Law School Case Brief
United States v. Doe - 465 U.S. 605, 104 S. Ct. 1237 (1984)
The U.S. Const. amend. V protects the person asserting the privilege only from compelled self-incrimination. Where the preparation of business records is voluntary, no compulsion is present. A subpoena that demands production of documents does not compel oral testimony; nor would it ordinarily compel a person to restate, repeat, or affirm the truth of the contents of the documents sought.
During a federal grand jury investigation of corruption in the awarding of county and municipal contracts, subpoenas were served on respondent John Doe, which demanded the production of certain business records of several of his companies. Doe filed a motion in federal district court seeking to quash the subpoenas. The district court granted the motion (except as to records required by law to be kept or disclosed to a public agency), finding that the act of producing the records would involve testimonial self-incrimination. The court of appeals affirmed, holding that the records were privileged, that the act of producing them also would have "communicative aspects of its own" in that the turning over of the records to the grand jury would admit their existence, possession, and authenticity, and that hence Doe was entitled to assert his Fifth Amendment privilege against compelled self-incrimination rather than produce the records. The court further held that in view of the Government's failure to make a formal request for use immunity under 18 U.S.C.S. §§ 6002 and 6003, it was proper to reject the Government's attempt to compel delivery of the records. The Government was granted a writ of certiorari.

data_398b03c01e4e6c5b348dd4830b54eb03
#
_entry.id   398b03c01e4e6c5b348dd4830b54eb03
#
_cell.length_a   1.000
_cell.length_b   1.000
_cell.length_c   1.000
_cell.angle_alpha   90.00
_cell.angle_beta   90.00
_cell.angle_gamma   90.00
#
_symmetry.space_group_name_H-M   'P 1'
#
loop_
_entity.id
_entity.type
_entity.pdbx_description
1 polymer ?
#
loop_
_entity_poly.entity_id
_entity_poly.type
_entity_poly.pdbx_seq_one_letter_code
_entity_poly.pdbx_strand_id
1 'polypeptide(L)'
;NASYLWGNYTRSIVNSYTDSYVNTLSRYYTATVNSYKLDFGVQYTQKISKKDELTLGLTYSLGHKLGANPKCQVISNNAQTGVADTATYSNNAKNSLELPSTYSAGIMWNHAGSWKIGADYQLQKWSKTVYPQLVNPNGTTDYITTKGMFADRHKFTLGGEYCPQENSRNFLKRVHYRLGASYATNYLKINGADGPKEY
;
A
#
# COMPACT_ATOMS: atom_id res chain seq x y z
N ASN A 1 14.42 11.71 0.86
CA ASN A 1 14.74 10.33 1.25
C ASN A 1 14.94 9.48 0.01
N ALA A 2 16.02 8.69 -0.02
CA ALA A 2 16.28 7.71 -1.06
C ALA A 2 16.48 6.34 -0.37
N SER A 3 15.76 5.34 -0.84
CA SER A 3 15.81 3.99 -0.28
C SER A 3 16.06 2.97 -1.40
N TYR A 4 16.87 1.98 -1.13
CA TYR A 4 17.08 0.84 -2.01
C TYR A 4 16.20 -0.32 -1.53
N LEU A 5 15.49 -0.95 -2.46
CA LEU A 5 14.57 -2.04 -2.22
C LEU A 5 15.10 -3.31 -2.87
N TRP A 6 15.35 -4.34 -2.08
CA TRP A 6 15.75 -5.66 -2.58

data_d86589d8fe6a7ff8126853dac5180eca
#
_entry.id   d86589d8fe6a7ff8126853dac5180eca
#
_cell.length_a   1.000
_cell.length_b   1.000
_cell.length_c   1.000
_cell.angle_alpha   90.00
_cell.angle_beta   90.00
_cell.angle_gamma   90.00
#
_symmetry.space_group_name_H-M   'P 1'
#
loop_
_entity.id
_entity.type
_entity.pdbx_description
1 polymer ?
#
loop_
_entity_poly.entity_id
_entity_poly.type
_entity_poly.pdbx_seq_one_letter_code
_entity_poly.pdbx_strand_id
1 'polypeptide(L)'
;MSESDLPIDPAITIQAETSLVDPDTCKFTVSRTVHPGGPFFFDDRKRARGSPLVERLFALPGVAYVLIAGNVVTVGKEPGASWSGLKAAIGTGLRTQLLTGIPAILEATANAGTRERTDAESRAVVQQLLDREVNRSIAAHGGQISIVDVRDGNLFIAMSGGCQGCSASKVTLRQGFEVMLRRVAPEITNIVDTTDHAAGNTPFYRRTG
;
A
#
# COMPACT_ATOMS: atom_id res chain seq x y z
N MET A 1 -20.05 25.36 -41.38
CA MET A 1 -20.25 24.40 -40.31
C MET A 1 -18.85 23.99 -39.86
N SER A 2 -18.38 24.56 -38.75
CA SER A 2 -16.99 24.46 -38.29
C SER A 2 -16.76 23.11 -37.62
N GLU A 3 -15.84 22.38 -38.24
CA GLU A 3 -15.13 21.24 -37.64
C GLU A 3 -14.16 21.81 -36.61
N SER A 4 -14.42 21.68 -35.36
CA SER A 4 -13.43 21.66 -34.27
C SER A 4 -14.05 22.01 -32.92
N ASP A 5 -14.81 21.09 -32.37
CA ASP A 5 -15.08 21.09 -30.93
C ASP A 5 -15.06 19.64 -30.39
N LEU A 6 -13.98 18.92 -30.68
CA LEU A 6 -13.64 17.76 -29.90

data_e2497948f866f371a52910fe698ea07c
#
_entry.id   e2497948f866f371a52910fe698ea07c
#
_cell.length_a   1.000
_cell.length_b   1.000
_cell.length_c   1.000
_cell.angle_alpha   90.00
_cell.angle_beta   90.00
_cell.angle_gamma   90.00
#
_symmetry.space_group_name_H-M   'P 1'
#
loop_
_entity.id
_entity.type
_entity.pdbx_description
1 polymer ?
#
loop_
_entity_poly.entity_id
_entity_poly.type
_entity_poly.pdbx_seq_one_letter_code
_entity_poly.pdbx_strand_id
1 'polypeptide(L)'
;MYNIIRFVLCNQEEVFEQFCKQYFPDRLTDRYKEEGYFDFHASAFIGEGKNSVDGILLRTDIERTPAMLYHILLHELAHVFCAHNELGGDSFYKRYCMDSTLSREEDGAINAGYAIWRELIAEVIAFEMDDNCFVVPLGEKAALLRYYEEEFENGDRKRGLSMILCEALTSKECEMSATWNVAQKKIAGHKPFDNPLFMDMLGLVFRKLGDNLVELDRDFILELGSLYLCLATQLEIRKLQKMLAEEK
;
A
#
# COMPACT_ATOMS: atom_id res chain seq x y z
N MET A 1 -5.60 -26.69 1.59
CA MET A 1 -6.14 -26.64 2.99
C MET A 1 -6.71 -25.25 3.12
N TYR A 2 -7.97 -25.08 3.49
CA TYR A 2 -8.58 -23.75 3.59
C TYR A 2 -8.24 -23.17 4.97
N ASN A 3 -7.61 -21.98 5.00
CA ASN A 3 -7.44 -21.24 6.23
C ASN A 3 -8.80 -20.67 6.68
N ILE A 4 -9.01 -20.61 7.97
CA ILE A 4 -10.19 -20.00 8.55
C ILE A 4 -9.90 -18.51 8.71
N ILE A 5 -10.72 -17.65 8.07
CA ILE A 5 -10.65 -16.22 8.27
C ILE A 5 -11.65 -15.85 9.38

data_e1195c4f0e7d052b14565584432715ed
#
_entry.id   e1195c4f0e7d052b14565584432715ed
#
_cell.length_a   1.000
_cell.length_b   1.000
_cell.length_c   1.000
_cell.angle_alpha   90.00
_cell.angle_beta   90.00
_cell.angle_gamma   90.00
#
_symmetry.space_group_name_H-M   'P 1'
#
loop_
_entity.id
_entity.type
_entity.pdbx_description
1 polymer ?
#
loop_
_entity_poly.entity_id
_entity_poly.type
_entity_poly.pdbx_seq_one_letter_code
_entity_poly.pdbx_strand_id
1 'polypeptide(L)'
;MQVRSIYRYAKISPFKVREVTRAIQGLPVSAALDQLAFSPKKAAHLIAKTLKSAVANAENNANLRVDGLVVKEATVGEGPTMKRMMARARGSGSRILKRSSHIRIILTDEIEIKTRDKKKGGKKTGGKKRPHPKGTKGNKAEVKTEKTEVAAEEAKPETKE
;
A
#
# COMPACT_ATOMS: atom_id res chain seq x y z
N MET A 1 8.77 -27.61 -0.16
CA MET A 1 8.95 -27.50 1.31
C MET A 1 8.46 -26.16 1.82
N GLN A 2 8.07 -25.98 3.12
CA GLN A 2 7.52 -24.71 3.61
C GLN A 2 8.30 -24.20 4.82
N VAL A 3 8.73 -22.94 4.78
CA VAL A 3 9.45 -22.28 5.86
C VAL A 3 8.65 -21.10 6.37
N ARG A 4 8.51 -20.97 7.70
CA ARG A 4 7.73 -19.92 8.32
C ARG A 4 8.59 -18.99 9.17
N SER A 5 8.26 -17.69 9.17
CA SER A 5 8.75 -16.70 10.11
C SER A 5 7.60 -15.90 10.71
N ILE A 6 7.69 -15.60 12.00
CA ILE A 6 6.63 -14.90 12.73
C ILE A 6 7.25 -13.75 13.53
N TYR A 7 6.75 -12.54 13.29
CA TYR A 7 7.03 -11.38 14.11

Was the Fifth Amendment privilege against self-incrimination applicable to the act of producing business records?
The Supreme Court of the United States affirmed in part and reversed in part the judgment of the court of appeals. The Court ruled that because Doe had voluntarily prepared the records, their production was not compulsory, as contemplated by the Fourth Amendment. The court refused to apply a zone of privacy to protect an individual and his personal records from compelled production. The court reiterated that it had never applied the Fourth Amendment to prevent the otherwise proper acquisition or use of evidence that did not involve compelled testimonial self-incrimination. However, the Court held that the act of production would involve tacit testimonial aspects and incriminating effect, including an admission that the records existed, that they were in Doe's control, and that they were what the subpoena described. The Court declined to implement a form of constructive use immunity to compel production, remanding instead for the Government to grant statutory immunity if desired.
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